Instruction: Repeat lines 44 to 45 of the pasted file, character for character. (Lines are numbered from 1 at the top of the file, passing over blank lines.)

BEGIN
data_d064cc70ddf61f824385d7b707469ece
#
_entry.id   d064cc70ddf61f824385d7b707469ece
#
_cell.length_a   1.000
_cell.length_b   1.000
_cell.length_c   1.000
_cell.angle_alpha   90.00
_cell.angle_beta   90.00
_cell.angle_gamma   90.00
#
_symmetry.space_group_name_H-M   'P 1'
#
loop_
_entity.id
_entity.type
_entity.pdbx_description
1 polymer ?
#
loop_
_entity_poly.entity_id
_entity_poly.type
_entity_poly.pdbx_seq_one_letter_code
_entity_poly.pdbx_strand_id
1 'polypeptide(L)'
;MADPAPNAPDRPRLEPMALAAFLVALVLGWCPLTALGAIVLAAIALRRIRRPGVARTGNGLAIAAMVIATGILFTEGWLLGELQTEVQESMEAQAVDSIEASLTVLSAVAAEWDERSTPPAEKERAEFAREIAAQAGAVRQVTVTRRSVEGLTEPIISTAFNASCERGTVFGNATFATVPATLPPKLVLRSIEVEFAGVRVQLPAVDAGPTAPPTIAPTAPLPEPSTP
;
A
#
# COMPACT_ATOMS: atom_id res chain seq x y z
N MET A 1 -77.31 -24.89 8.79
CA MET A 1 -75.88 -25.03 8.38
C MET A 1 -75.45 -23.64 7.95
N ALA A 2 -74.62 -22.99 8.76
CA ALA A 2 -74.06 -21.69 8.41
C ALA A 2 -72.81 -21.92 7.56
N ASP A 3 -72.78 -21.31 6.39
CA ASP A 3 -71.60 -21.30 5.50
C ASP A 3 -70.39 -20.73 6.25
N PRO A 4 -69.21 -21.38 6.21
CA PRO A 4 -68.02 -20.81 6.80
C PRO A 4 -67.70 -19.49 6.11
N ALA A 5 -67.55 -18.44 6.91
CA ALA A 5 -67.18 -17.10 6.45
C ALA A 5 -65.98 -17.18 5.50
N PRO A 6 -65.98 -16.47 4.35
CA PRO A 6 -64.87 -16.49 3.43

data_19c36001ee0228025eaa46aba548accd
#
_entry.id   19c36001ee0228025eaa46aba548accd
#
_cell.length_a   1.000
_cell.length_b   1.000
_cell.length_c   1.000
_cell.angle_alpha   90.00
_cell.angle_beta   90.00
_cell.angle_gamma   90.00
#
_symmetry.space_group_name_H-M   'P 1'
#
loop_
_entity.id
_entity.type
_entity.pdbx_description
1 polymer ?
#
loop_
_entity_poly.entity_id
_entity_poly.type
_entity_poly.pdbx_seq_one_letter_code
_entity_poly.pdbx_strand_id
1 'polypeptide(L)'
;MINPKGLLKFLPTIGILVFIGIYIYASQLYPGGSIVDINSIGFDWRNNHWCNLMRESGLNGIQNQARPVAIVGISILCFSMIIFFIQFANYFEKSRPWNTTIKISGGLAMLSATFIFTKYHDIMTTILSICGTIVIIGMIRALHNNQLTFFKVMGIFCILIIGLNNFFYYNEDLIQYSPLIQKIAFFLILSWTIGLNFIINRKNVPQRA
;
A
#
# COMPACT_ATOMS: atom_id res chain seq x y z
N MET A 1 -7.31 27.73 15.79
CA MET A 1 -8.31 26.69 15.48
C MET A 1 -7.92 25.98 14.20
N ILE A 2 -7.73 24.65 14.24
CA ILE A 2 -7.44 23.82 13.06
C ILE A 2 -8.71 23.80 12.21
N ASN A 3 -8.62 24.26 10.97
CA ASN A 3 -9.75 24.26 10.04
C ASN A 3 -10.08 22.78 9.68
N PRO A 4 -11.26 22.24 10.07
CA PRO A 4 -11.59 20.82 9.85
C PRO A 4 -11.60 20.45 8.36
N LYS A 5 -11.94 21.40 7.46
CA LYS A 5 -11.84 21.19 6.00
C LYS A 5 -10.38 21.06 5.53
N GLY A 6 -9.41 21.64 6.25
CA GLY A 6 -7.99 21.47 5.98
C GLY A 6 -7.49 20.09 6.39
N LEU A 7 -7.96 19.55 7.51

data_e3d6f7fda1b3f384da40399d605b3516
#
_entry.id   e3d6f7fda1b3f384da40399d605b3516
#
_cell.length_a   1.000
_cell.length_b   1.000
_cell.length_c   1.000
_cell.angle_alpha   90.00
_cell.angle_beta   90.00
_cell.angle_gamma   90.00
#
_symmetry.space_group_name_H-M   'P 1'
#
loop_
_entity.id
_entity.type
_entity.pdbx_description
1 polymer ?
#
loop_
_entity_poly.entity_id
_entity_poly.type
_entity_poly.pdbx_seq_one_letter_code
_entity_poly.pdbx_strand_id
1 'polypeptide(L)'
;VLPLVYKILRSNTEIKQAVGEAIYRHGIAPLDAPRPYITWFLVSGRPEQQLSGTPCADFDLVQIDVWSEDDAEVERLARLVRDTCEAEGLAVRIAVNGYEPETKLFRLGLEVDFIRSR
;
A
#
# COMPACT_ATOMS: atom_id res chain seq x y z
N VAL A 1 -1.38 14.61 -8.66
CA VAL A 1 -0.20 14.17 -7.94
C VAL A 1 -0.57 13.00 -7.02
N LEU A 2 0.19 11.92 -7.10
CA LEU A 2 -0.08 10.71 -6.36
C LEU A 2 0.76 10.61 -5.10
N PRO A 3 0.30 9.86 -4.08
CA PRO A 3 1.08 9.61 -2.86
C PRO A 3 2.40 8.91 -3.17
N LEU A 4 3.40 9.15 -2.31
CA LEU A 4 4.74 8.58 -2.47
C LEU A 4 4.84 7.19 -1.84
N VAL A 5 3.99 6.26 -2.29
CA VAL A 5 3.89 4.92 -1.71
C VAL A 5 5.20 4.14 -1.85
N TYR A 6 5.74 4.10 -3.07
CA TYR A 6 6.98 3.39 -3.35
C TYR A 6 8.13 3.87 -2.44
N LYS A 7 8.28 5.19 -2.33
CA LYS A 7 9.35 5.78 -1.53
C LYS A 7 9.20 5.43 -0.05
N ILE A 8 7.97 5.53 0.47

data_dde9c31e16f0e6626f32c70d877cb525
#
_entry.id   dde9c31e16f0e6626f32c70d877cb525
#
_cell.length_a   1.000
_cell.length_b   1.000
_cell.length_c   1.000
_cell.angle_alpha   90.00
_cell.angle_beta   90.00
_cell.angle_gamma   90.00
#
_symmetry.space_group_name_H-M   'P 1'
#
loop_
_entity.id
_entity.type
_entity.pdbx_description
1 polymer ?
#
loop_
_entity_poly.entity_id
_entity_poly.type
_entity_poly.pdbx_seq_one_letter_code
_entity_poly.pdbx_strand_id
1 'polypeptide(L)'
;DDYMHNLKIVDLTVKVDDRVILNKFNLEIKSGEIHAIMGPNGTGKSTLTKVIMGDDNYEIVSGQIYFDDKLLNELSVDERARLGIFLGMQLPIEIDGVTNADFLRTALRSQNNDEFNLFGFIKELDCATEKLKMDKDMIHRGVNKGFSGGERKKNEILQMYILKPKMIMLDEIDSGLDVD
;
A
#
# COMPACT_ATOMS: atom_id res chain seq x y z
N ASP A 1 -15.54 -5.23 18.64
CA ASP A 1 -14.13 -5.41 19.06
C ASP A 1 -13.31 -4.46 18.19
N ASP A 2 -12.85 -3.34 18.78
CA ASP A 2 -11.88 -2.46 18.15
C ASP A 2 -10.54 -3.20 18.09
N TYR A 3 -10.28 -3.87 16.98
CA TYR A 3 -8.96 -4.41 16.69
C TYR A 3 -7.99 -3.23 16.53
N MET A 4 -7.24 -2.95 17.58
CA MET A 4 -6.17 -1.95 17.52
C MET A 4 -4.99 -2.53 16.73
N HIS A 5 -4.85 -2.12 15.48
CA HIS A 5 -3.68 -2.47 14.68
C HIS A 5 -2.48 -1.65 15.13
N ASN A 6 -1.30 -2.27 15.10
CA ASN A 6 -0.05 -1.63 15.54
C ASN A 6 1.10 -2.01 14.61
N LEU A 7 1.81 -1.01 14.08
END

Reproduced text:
CA ALA A 5 -67.18 -17.10 6.45
C ALA A 5 -65.98 -17.18 5.50